I am amazed about some folks could be blind to the human made effects on our climate…and the impact on the melting of the sea ice in the Poles. Independently of the slight increase in “the overall” sea ice in Antarctica. It is important to emphasize the word “overall” since that word is misleading when one looks at the real effects on the sea ice in Antarctica.  While this could be true (the increase in sea ice) in some areas of the Antarctica, the situation of the area West to the Antarctic Peninsula is very different and dramatic. This area is one of the areas where the temperature has been increasing much more then in other areas of the planet, with the consequence of a large retreat in sea ice (in time and space; that is less sea ice and in a shorter period of time). This reduction on sea ice has strong implications on the spawning of Antarctic krill…that is, this has lead to a reduction in krill availability in this area. And it is important that Antarctic krill is the keystone species for the Antarctic food web. Parallel to this reduction of sea ice in the Antarctic Peninsula area (and also the shrinking of glaciers in this area) we are experimenting an important decrease in the population numbers of Adelie and chinstrap penguin in this area over the 30 years.  Thus, this information about a general increase in sea ice in Antarctica has to be analyzed in more detail.  And please, folks stop denying the existence of climate change induced by man made causes…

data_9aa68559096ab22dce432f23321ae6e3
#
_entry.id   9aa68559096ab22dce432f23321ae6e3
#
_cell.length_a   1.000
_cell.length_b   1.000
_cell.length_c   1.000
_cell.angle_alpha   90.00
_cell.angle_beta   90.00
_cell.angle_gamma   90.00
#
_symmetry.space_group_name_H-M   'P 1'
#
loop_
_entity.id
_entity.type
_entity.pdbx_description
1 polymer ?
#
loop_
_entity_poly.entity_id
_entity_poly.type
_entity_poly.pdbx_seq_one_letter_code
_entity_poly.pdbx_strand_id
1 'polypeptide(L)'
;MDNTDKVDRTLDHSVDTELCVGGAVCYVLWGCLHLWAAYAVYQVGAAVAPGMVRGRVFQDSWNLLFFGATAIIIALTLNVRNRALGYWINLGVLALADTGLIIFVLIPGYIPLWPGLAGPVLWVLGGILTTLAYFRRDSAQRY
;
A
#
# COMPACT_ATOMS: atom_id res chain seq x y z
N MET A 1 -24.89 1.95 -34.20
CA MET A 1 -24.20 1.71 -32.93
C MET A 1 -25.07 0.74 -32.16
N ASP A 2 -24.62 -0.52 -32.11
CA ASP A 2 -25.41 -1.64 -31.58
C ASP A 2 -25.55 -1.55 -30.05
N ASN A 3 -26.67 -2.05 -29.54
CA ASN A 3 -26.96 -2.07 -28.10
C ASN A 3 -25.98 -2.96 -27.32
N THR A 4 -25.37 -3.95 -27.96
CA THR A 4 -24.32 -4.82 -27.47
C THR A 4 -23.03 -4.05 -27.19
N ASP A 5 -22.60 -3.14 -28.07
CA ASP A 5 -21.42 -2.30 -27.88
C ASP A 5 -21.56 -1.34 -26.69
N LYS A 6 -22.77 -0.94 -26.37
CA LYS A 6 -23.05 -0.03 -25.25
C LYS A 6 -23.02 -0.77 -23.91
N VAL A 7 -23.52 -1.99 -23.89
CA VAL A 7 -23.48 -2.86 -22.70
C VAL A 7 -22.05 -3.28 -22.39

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By James (Eau Claire WI 54701)
on May 3rd, 2013

Dear DirkH:  Sublimation.

Look it up.

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By rob
on May 25th, 2013

This is a report where they throw numbers at you and nobody questions. If the ice is shrinking at 15.5% then 39.67% of the ice has disappeared in the past 30 years.This would be devestating if it were true. Anyone stop to think, wasn’t I taught in grade school that most of north america was swamp when dinosaurs were around? How is it that the climate cooled over millions of years and now that it is warming up it is our fault? We don’t know everything we claim to know and this theory has been used by many to make millions of dollars at the publics expense.